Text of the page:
266 results found
 

Contamination in New Zealand

Page | December 6, 2006 at 2:54

Dioxins are formed in industrial processes involving chlorine. Burning organic matter in the presence of chlorine, for example waste incineration, burning PVC (polyvinyl chloride) and chlorine-bleached paper, will produce dioxins.

Elimination not reduction

Page | December 6, 2006 at 2:50

Dioxin releases must be eliminated, not simply reduced. Because of the persistent nature of these chemicals, and their continual recycling throughout the environment, the current global build-up of dioxin will take years to decrease.

Stockholm Convention

Page | December 6, 2006 at 2:42

Over 90 governments of the world have signed The Stockholm Convention, which is an International Treaty to ban 12 persistent organic pollutants (also known as the "dirty dozen"). The New Zealand Government signed the Stockholm Convention in May 2001.

Victory on Incineration

Page | December 6, 2006 at 2:20

In 2002 Greenpeace began a campaign to have the Auckland International Airport incinerator closed and replaced with cleaner technology to treat the quarantine waste.

Impacts on health & environment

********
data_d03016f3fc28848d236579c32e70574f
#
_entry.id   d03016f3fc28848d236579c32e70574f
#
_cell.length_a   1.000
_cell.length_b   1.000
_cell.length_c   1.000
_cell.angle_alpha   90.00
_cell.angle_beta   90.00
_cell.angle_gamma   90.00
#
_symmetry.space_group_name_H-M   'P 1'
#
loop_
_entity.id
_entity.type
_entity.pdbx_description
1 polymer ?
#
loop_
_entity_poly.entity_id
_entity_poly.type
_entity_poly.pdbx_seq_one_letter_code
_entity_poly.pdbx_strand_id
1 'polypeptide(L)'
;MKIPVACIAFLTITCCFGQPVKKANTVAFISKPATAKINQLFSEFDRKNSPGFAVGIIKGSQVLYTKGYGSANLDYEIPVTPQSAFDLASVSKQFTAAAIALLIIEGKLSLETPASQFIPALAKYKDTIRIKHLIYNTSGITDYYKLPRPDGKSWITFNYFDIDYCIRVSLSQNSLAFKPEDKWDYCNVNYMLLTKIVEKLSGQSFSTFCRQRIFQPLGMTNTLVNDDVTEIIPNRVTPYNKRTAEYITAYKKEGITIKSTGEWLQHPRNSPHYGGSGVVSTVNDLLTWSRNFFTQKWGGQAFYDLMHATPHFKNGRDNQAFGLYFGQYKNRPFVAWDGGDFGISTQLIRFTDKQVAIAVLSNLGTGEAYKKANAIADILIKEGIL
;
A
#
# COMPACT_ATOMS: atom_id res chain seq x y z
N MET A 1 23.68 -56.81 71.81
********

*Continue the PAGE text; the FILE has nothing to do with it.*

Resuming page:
Page | December 5, 2006 at 23:22

The first evidence of persistent organic pollutant (POPs) related injury to wildlife was discovered in North America in the 1960s, where the population of peregrine falcons was found to be declining due to pesticide contamination. Subsequently, a...

What is dioxin?

Page | December 5, 2006 at 23:10

Dioxins and furans are a class of chemical compounds widely recognised as some of the most toxic chemicals ever made by humans. Generally just referred to as dioxins, dioxins and furans have no useful purpose and are produced as the unwanted...

Why ban incineration

Page | December 5, 2006 at 22:50

Burning was once considered the most effective method for disposing of waste materials. However, since industrialisation the nature of waste has changed dramatically. Mass production of chemicals and plastics means that burning or incinerating...

Alternatives to medical incineration

Page | December 5, 2006 at 21:56

Municipal and hospital waste incinerators are the largest dioxin sources in industrial countries. At present in New Zealand there are only a handful of medical and quarantine waste incinerators, however the Government is proposing a regulation...

Types of incineration

Page | December 5, 2006 at 21:55

There are numerous types of incinerators in use around the world, but even 'state of the art' incinerators pollute air and land. The more equipment put on a chimney to stop air pollution, the higher the toxic chemical content of the ash. All...

The e-waste problem

Page | October 31, 2006 at 23:24

The amount of electronic products discarded globally has skyrocketed recently, with 20-50 million tonnes generated every year. If such a huge figure is hard to imagine, think of it like this - if the estimated amount of e-waste generated every...

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